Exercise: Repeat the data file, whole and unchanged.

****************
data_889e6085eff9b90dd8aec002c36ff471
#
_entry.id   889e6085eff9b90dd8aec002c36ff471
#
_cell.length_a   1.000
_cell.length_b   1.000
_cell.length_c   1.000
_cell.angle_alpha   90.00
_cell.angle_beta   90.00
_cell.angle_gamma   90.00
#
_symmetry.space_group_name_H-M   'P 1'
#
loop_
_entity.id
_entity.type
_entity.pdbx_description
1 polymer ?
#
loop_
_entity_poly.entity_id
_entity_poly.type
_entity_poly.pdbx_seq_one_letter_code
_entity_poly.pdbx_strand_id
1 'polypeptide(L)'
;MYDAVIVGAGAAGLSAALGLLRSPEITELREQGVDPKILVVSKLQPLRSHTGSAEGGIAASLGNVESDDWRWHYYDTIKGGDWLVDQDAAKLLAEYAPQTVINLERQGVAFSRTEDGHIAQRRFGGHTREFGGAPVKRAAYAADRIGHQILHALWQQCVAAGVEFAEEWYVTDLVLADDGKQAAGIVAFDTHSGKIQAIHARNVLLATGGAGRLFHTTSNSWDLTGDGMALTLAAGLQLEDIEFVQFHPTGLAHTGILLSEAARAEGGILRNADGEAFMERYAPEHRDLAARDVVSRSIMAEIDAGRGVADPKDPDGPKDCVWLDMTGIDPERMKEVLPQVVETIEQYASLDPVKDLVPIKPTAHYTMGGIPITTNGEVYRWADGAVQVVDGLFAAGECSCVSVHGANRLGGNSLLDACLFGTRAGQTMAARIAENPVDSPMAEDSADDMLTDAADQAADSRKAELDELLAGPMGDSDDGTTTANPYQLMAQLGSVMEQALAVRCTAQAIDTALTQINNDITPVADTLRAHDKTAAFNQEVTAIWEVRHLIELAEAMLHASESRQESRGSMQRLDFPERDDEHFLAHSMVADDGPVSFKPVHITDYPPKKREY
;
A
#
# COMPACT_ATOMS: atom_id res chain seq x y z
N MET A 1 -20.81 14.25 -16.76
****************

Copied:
data_889e6085eff9b90dd8aec002c36ff471
#
_entry.id   889e6085eff9b90dd8aec002c36ff471
#
_cell.length_a   1.000
_cell.length_b   1.000
_cell.length_c   1.000
_cell.angle_alpha   90.00
_cell.angle_beta   90.00
_cell.angle_gamma   90.00
#
_symmetry.space_group_name_H-M   'P 1'
#
loop_
_entity.id
_entity.type
_entity.pdbx_description
1 polymer ?
#
loop_
_entity_poly.entity_id
_entity_poly.type
_entity_poly.pdbx_seq_one_letter_code
_entity_poly.pdbx_strand_id
1 'polypeptide(L)'
;MYDAVIVGAGAAGLSAALGLLRSPEITELREQGVDPKILVVSKLQPLRSHTGSAEGGIAASLGNVESDDWRWHYYDTIKGGDWLVDQDAAKLLAEYAPQTVINLERQGVAFSRTEDGHIAQRRFGGHTREFGGAPVKRAAYAADRIGHQILHALWQQCVAAGVEFAEEWYVTDLVLADDGKQAAGIVAFDTHSGKIQAIHARNVLLATGGAGRLFHTTSNSWDLTGDGMALTLAAGLQLEDIEFVQFHPTGLAHTGILLSEAARAEGGILRNADGEAFMERYAPEHRDLAARDVVSRSIMAEIDAGRGVADPKDPDGPKDCVWLDMTGIDPERMKEVLPQVVETIEQYASLDPVKDLVPIKPTAHYTMGGIPITTNGEVYRWADGAVQVVDGLFAAGECSCVSVHGANRLGGNSLLDACLFGTRAGQTMAARIAENPVDSPMAEDSADDMLTDAADQAADSRKAELDELLAGPMGDSDDGTTTANPYQLMAQLGSVMEQALAVRCTAQAIDTALTQINNDITPVADTLRAHDKTAAFNQEVTAIWEVRHLIELAEAMLHASESRQESRGSMQRLDFPERDDEHFLAHSMVADDGPVSFKPVHITDYPPKKREY
;
A
#
# COMPACT_ATOMS: atom_id res chain seq x y z
N MET A 1 -20.81 14.25 -16.76